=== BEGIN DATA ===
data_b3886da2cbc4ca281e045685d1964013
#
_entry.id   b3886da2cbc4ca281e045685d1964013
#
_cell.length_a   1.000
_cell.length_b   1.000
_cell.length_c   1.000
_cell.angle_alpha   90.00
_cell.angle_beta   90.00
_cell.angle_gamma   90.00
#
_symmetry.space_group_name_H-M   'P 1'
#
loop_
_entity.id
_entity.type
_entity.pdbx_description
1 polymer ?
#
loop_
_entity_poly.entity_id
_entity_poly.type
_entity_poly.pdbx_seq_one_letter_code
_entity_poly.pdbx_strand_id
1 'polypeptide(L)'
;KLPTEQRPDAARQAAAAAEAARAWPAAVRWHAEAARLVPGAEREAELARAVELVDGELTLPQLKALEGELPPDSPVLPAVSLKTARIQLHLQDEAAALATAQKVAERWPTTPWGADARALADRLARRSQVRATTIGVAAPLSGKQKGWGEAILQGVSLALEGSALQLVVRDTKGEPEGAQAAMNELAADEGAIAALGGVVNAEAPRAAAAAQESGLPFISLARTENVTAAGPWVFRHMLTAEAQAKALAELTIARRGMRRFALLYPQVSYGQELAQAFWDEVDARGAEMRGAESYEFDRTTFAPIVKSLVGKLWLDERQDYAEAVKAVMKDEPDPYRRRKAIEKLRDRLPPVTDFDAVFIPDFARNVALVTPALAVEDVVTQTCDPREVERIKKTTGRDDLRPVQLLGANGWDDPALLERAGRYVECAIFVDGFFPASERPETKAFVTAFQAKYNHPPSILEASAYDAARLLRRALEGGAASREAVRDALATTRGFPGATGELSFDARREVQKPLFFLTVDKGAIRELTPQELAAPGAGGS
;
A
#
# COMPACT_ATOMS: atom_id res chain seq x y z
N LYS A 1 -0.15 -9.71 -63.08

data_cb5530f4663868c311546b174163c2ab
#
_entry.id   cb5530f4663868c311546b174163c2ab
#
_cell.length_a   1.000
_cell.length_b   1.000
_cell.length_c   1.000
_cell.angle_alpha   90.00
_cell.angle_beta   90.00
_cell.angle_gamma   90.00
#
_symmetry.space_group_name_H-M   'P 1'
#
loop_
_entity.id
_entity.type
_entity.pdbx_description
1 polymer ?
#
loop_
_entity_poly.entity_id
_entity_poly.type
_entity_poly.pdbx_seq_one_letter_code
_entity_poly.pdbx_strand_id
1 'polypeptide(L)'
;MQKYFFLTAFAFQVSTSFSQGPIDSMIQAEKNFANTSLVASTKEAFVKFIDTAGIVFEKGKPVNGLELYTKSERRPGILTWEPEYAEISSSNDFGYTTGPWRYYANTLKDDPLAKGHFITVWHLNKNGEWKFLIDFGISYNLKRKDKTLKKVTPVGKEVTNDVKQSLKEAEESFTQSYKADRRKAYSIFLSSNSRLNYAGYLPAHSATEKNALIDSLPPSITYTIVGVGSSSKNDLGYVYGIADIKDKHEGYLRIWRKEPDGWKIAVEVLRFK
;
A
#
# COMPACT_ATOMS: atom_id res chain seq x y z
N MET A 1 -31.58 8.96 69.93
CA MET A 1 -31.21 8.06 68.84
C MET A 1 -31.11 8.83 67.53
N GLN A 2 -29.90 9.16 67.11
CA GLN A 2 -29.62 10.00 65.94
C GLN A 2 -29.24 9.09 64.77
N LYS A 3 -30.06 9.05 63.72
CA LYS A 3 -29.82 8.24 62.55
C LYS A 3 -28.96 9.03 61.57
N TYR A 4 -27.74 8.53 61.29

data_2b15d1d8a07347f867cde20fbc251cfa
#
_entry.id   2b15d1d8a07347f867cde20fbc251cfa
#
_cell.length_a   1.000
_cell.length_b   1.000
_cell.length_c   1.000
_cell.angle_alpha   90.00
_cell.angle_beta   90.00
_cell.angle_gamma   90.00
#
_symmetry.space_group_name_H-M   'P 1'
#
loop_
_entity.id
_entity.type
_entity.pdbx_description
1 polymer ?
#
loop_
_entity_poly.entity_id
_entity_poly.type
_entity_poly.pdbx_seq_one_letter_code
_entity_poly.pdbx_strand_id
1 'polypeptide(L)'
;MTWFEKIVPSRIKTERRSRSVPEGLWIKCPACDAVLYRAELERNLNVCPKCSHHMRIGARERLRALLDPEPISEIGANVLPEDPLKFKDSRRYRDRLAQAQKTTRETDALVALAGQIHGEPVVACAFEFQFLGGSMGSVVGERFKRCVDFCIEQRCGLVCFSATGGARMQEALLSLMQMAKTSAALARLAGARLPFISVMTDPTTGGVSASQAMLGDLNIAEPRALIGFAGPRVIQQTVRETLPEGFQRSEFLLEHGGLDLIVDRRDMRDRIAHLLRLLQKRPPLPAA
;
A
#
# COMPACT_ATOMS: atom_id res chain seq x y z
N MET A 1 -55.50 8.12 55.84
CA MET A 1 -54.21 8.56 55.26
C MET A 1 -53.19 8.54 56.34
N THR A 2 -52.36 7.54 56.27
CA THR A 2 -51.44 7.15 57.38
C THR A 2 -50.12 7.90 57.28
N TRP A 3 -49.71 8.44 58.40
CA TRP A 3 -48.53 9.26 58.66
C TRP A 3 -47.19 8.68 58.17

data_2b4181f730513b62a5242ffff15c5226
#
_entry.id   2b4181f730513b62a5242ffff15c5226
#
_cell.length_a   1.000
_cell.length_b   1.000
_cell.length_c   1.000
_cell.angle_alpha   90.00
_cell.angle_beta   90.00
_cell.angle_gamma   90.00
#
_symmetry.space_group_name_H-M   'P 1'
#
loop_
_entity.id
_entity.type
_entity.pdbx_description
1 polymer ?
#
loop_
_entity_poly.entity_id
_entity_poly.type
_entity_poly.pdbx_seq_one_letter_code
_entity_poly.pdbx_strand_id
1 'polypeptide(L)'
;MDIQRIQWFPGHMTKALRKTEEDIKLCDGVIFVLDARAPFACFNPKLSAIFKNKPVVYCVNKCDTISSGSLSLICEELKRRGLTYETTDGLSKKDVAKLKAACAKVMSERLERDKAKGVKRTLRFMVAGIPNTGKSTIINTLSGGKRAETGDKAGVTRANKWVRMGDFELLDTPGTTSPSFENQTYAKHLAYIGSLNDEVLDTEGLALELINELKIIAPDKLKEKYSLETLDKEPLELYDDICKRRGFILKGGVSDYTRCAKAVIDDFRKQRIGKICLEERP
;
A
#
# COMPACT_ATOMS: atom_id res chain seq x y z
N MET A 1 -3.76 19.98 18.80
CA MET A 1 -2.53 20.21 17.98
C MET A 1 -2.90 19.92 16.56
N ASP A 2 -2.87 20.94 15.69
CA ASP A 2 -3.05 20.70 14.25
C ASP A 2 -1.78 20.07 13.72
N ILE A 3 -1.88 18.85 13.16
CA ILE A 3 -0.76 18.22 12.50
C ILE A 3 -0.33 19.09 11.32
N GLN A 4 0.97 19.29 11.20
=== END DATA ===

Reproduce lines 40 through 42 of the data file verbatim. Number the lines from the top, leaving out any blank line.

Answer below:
_cell.angle_beta   90.00
_cell.angle_gamma   90.00
#